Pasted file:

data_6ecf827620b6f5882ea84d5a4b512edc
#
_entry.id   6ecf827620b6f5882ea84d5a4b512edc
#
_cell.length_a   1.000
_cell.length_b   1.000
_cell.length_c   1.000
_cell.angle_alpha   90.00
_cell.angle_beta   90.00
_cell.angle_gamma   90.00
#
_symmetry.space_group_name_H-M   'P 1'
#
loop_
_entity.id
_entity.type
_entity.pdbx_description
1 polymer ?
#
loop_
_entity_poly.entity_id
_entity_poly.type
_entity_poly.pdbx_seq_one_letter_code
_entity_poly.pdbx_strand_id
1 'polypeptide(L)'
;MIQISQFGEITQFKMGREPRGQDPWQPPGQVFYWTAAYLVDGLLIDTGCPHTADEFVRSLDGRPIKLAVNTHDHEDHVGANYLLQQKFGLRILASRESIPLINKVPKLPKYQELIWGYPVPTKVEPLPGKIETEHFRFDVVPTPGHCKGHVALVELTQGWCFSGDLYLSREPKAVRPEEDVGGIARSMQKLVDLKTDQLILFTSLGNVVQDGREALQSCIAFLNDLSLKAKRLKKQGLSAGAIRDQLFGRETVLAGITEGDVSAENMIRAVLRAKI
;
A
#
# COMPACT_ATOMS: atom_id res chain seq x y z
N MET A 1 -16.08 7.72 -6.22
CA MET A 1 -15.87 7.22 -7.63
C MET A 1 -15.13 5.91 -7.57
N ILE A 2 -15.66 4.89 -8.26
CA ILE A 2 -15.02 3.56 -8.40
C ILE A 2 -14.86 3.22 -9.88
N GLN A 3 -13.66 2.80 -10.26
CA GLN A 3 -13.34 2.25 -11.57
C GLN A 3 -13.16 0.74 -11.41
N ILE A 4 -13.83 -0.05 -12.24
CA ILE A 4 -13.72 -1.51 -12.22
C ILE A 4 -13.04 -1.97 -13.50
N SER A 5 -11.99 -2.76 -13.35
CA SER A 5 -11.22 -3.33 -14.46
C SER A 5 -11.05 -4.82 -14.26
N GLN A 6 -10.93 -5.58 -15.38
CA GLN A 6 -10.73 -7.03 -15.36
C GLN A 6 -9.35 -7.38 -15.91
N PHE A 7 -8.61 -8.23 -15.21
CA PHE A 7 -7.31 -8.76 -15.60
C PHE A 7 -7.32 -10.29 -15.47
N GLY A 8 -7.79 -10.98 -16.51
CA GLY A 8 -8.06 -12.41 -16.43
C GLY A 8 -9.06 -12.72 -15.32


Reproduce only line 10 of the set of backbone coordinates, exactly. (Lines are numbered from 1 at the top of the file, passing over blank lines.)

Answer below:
_cell.angle_gamma   90.00